MANILA, Philippines (AP) -- Philippine President Rodrigo Duterte's top aide has summoned the U.S. ambassador to discuss a global threat assessment by American intelligence agencies that mentioned Duterte along with dangers facing democracy in Cambodia, Myanmar and Thailand.
Presidential spokesman Harry Roque Jr. said Friday that Executive Secretary Salvador Medialdea discussed the U.S. intelligence community's Worldwide Threat Assessment report with U.S. Ambassador Sung Kim on Thursday.
Medialdea also asked U.S.-based Philippine diplomats to explain to Washington steps taken by Duterte to promote economic development and ensure public security while "respecting at all times the rule of law," Roque said.
The U.S. Embassy said the discussion "focused on the references to the Philippines in the report, including clarifying that the information about the Philippines had been previously reported by media sources."
Medialdea and Kim also discussed common interests and the "possibilities for expanding our partnership," with the meeting ending with a reaffirmation of "the strength of the broad and deep bilateral relationship," the embassy said.
The U.S. report says "autocratic tendencies" are expected to deepen in some governments in Southeast Asia and mentioned that Duterte has suggested he could suspend the constitution, declare a "revolutionary government" and impose nationwide martial law.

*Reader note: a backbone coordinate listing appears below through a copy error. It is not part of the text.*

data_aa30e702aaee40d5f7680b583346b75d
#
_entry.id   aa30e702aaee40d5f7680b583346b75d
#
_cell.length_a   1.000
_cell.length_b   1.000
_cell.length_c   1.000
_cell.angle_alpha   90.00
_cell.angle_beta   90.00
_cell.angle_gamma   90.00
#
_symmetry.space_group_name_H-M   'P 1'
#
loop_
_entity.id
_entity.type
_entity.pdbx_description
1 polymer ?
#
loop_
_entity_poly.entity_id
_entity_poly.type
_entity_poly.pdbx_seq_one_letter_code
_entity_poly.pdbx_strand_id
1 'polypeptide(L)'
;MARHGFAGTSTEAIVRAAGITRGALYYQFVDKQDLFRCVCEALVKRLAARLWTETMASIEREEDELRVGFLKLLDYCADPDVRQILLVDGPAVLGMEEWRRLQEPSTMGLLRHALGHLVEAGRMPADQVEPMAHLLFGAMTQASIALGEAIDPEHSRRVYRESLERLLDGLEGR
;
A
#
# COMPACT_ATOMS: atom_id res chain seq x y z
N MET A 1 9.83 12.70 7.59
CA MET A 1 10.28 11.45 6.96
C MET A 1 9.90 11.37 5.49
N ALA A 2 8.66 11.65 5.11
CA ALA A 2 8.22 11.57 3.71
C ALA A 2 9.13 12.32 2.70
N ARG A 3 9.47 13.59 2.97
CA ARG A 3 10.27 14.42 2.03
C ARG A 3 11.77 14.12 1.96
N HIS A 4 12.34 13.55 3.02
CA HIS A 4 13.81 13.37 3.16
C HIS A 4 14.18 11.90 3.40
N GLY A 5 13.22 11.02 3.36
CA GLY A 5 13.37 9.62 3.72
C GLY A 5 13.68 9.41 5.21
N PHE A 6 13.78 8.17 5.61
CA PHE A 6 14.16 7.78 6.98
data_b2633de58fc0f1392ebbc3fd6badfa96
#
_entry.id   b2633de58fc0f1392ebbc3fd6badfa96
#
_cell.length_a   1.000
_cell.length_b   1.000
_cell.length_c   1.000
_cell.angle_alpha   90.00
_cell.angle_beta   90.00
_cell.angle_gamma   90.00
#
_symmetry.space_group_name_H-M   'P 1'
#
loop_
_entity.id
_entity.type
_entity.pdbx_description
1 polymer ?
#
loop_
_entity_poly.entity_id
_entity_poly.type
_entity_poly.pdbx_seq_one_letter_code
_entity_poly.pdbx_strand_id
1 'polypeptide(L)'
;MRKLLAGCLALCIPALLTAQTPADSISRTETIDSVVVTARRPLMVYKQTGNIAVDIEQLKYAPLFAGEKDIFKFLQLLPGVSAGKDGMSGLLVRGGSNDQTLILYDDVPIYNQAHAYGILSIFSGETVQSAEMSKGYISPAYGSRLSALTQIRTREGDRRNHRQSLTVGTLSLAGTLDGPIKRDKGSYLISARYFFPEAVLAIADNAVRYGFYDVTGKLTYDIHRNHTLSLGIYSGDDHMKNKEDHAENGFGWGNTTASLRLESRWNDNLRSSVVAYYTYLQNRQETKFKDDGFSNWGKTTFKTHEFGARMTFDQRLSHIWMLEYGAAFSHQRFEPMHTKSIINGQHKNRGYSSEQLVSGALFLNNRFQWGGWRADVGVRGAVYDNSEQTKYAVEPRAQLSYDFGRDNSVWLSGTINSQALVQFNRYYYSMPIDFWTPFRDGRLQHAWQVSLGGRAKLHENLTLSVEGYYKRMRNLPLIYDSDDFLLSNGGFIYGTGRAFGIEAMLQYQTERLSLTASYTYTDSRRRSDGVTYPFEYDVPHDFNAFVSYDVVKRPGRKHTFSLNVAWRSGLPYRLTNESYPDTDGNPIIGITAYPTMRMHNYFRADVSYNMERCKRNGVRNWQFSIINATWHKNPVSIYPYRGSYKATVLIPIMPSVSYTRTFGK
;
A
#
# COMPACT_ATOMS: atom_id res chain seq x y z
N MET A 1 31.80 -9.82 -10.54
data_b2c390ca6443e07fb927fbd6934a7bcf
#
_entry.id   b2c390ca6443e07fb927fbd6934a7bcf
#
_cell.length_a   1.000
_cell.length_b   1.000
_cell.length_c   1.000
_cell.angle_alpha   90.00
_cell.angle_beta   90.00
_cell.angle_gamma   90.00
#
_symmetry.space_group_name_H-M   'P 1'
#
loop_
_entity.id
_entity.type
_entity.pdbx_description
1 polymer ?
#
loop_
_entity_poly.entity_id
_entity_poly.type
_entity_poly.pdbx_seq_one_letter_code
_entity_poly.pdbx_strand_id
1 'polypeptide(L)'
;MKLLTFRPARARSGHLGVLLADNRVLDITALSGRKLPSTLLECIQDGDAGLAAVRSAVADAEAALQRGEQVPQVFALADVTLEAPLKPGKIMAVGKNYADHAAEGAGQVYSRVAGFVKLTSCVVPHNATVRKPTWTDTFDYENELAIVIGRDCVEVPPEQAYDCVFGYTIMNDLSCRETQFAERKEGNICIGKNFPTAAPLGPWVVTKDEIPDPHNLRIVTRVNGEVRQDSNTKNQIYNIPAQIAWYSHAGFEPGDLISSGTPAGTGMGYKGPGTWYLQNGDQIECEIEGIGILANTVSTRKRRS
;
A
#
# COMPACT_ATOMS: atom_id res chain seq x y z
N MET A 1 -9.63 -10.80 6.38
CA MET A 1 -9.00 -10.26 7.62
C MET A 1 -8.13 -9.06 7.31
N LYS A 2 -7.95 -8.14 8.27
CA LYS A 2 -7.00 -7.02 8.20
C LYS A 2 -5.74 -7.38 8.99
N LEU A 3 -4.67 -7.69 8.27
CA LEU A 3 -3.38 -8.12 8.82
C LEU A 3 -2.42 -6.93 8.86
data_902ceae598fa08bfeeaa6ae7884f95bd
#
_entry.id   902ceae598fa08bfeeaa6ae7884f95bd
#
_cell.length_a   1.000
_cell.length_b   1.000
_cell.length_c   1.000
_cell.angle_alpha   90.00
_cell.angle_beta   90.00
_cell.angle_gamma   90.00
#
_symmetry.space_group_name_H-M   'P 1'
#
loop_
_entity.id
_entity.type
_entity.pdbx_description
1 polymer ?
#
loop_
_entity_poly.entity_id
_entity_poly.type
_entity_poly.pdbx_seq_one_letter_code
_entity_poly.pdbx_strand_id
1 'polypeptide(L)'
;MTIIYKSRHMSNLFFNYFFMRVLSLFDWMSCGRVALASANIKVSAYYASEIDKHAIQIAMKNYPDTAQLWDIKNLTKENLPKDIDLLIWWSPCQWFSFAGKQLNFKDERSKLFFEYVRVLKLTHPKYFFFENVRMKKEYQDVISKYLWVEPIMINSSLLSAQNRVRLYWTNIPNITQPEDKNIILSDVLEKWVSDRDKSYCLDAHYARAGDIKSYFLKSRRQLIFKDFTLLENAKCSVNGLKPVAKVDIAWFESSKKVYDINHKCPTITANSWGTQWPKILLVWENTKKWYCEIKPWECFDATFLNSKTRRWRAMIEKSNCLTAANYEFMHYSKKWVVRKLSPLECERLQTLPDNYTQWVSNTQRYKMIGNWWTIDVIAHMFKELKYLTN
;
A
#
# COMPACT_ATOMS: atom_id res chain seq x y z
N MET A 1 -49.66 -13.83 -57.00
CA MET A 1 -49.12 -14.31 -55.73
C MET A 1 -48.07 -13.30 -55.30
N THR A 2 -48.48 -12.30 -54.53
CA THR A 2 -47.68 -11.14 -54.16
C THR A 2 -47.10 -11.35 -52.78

Duterte's declaration of martial law in the southern third of the country, which was in response to an Islamic State group-linked siege on the southern Islamic city of Marawi last year, has been extended through the end of 2018, according to the report, which outlined Duterte's moves without explicitly criticizing his actions.
Duterte, who came to office in mid-2016, has been hypersensitive to criticism of his anti-drug crackdown and other policies, especially by Western governments, the United Nations and human rights groups.
He told then U.S. President Barack Obama to "go to hell" and threatened to withdraw the Philippines from the United Nations over concerns they raised over his anti-drug campaign, which has left thousands of mostly poor drug suspects dead.